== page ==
Top Ski Essentials
For outdoor enthusiasts, snowsports holidays have all the ingredients for a perfect escape – stunning scenery, glistening slopes and fresh mountain air. The most important thing is to dress for it. You can plan your chalet, resort and activities down to a tee but if you neglect to research the right ski gear, your snowy dream could turn into a nightmare.
Seasoned ski bums and green run first-timers all share the same essential kit list. Don’t miss a thing with Ski Club’s head to toe guide on dressing for the elements.
1. Ski Helmet
Whether you're a total beginner or seasoned pro, helmets are an important addition to your skiing gear. There's been a huge surge in the popularity of helmets, and for good reason – protecting your brain is a priority!
Helmets can range from around £20 to £500, depending on the protection and features they offer. But no matter how much you pay for a helmet, it won't protect you if it doesn't fit. When worn, a helmet should fit snugly without digging in and shouldn't move when you shake your head. When buying a helmet for your child, never buy a bigger size for them to grow into as you will compromise their protection.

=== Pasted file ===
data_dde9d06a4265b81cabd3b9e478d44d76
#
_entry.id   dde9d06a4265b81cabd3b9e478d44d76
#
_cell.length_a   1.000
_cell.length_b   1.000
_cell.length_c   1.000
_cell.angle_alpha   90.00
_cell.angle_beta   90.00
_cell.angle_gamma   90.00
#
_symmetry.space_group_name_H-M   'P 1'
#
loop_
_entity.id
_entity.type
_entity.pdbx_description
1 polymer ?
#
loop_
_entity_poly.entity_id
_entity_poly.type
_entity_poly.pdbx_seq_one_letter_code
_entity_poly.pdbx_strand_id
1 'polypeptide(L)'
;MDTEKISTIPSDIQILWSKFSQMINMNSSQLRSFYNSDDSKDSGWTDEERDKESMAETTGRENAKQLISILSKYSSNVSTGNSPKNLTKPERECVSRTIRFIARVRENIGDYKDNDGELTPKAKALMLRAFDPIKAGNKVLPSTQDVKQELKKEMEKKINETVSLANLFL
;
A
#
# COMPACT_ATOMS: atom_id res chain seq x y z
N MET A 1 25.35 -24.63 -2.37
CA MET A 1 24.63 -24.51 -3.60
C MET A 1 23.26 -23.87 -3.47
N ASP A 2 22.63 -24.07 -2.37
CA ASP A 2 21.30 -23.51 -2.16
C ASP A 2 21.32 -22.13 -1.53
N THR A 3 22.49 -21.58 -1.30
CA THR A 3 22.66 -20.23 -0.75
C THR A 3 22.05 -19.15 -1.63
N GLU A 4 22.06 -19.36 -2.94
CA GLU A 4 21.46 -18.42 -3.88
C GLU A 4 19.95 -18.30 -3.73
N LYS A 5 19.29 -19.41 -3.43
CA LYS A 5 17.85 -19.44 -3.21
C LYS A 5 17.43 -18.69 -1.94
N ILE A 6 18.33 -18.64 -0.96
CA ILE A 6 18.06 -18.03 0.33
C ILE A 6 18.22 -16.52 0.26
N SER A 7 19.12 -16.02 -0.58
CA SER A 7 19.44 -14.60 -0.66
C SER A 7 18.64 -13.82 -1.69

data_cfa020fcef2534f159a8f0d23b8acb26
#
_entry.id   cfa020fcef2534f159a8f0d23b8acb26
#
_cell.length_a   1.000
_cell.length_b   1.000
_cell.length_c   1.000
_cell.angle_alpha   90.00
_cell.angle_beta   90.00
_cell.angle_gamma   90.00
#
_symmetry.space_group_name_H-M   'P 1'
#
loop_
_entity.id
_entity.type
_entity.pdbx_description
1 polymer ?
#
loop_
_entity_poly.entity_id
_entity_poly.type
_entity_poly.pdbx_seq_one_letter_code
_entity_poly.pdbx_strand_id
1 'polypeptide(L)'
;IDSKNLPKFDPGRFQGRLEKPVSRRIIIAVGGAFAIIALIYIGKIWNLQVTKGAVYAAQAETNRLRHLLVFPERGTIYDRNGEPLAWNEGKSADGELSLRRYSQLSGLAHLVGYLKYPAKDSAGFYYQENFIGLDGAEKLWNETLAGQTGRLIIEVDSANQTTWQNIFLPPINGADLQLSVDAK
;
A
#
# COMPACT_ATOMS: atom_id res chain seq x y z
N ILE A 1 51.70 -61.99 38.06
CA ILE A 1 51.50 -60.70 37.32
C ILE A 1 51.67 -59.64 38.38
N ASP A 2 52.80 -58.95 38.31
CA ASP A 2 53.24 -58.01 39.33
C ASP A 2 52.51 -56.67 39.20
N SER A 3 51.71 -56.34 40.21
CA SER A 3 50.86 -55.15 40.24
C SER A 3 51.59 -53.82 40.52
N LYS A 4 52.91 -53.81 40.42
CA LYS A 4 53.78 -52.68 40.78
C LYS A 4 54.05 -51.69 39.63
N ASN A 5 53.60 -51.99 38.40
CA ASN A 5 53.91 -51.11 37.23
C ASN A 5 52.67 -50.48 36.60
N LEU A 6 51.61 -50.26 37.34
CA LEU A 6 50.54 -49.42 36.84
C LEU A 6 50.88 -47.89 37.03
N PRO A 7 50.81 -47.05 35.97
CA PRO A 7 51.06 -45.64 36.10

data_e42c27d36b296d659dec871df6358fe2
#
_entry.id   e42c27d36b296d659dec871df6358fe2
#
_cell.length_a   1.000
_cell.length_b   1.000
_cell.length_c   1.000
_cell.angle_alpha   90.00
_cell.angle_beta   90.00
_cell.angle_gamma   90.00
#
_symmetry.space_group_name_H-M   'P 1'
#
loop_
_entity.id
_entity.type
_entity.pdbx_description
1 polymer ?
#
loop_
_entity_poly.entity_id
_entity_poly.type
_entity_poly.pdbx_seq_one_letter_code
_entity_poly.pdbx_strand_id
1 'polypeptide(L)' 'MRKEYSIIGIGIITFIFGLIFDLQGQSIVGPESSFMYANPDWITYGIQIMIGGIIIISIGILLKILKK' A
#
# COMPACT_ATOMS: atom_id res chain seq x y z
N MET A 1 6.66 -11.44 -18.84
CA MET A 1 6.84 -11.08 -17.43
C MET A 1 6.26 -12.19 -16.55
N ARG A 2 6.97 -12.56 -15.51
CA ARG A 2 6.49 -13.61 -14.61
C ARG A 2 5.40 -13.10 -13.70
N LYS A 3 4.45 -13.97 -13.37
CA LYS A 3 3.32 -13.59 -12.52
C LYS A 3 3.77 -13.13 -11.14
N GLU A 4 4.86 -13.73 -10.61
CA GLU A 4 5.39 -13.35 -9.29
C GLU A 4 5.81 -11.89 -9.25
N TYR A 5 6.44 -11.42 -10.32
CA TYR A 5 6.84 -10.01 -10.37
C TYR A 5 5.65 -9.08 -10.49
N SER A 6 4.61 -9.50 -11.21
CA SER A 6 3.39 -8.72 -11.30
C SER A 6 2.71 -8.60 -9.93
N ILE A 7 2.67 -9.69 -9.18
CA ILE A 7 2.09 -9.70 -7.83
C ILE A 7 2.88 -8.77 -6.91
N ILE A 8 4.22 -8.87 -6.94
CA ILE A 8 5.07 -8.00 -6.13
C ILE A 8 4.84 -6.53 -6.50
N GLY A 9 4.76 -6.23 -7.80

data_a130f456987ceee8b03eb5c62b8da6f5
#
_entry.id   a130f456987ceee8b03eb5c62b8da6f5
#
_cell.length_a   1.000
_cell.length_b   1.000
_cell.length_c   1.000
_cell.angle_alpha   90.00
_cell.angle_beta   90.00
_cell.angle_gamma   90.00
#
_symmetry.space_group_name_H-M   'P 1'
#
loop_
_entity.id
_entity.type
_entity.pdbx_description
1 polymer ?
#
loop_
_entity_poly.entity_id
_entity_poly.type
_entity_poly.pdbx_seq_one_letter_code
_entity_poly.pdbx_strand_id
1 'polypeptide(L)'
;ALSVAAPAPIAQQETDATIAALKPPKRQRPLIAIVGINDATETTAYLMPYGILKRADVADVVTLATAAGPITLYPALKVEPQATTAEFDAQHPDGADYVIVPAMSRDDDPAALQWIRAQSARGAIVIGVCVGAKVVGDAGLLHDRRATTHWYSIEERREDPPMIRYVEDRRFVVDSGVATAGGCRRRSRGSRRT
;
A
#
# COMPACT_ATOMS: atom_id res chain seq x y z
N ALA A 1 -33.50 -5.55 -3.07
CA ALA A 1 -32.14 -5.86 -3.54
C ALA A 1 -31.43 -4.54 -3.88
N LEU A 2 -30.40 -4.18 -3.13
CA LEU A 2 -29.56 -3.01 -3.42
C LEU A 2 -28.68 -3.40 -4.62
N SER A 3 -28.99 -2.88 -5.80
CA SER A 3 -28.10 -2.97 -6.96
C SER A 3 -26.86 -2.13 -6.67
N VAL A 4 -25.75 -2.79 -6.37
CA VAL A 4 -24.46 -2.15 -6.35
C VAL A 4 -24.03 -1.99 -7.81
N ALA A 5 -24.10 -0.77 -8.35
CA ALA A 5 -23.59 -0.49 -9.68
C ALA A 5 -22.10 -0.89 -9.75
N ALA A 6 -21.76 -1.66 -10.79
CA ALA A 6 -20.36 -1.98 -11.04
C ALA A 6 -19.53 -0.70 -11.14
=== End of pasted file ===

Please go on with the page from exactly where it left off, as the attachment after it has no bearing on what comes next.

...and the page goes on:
We recommend having your ski helmet professionally fitted for free at our Snow+Rock stores.
2. Ski Goggles
Clear pistes are best viewed through a protective lens which will stop snow, ice and sun affecting your vision. You can beat snow glare, flat light and changing weather conditions with lenses specifically designed for your surroundings, and most leading goggle brands now offer interchangeable lenses. To protect your forehead, there shouldn't be a gap in between your helmet and goggles.